In India, the most prominent challenge people face while booking a doctor consultation online is getting assurance about its credibility. I wanted to understand the regulations around this in detail. So I called up a friend of mine who happens to be an expert lawyer in this field.
We met and I bombarded him with questions. Here’s an excerpt of our little but enlightening interaction:
While consulting online is very popular these days, the law does not have clear regulations on it. He told me that as per section 27 of the MCI Act, a practitioner registered in Indian Medical Register can practice anywhere in India.
He told me that it was not that straightforward and that practicing anywhere has more to do with the locations than with the methods. He further said that as per the Indian courts, a doctor needs to conduct a physical examination of a patient before giving an online prescription of medicine.
Indian law does not term online doctor appointments as illegal. The contracts of platforms providing online consultations make them immune from legal liabilities. Thus it all comes down to what the doctor and the patient decide. When you visit a doctor in person and are not satisfied with the diagnosis, you would simply go and visit another doctor. You should do the same if you are not satisfied with the online consultation you received.
Most of the people use online doctor consultation for everyday problems like cough, cold and infections. As far as the doctor is confident about the diagnosis and the problem is not unusual, you won’t even have to think about the legal grounds for online consultation.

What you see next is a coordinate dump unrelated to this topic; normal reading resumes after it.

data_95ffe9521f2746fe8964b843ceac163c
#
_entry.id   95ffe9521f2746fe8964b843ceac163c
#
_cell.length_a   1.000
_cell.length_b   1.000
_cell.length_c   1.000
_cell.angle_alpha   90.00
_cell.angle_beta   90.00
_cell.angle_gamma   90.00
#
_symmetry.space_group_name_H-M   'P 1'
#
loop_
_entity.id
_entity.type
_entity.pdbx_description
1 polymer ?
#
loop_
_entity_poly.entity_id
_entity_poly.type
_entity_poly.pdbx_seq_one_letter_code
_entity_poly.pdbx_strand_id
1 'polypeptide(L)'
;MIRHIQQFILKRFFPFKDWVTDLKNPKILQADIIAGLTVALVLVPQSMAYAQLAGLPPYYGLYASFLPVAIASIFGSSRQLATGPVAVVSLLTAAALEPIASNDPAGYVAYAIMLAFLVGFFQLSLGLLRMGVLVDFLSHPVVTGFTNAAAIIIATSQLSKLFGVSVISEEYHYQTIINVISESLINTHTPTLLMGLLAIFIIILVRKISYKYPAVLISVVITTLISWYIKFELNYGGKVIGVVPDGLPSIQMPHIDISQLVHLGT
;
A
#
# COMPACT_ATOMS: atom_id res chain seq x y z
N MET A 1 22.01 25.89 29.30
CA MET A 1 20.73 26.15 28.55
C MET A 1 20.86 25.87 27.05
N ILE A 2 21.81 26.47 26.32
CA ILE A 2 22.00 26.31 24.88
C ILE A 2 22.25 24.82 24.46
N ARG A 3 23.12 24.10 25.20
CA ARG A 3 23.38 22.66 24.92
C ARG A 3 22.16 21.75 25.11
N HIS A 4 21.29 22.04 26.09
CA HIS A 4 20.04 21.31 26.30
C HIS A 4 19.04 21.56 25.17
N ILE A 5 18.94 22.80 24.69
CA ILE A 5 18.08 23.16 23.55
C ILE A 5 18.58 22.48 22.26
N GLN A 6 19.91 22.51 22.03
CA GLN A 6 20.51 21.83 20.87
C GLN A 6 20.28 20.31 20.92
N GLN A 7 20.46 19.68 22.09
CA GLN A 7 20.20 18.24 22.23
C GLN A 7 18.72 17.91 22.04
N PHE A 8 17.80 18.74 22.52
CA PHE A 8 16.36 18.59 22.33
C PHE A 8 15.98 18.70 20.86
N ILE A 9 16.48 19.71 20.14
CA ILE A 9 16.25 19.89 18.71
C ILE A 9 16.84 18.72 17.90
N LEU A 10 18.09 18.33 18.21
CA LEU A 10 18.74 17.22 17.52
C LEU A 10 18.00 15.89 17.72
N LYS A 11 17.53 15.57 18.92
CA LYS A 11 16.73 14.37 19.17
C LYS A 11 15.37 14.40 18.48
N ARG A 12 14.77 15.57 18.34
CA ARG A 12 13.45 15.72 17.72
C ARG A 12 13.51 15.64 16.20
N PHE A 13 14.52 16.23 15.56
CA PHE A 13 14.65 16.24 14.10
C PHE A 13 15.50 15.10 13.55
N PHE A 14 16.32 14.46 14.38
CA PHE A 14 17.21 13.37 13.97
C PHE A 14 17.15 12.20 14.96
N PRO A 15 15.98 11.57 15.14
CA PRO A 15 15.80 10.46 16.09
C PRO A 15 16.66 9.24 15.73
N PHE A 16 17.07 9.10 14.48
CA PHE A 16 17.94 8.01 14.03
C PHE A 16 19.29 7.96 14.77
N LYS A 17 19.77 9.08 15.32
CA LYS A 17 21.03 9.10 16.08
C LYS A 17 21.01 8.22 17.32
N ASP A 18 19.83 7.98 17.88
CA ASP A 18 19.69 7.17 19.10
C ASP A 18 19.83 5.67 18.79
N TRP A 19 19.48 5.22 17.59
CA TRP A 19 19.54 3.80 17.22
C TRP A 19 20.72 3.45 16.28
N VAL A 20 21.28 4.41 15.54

In such cases, a physical visit to a doctor is recommended. The patient should try online consultation and see what is the diagnosis performed by the doctor. Usually, if a doctor is not satisfied with the diagnosis he will refer more tests or may even recommend a visit in person. If you have doubts about the online consultation you received, you can always take a second opinion and see some other doctor.
There are several legal options available to her. She can go to the consumer, civil or criminal court, depending on the nature of the case. That said and done, patients should be aware of why they are seeing the doctor. You may not know what the issue is before a thorough diagnosis is conducted. But after diagnosis, if the issue turns out to be something very serious, it is recommended that you go and see a doctor in person as well. In such cases, you can take the online diagnosis with you when you see the doctor in person.
The diagnosis in itself is very subjective. Thus, it is recommended that you use online doctor consultation as an aid to a physical examination; especially if the issue is critical.
My learned friend told me that the laws will need more clarity and will have to define what are the boundaries in this area. Once that has been achieved, an online consultation will become smoother. But even then, technology has made online consultations very convenient for both doctors and patients. If both of them are comfortable with the treatment, it can be a boon to many people who are running on busy schedules or don’t have access to a doctor at the moment.
The legal system is yet to formulate a comprehensive framework around online consultations in medicine. But patients can take advantage of this technology and get in touch with doctors and specialists, especially in situations where a physical consultation would’ve been tedious. Like most other online services, online consultations provide standardized consulting and convenience. It is great for both doctors and patients who can now achieve more within the same amount of time.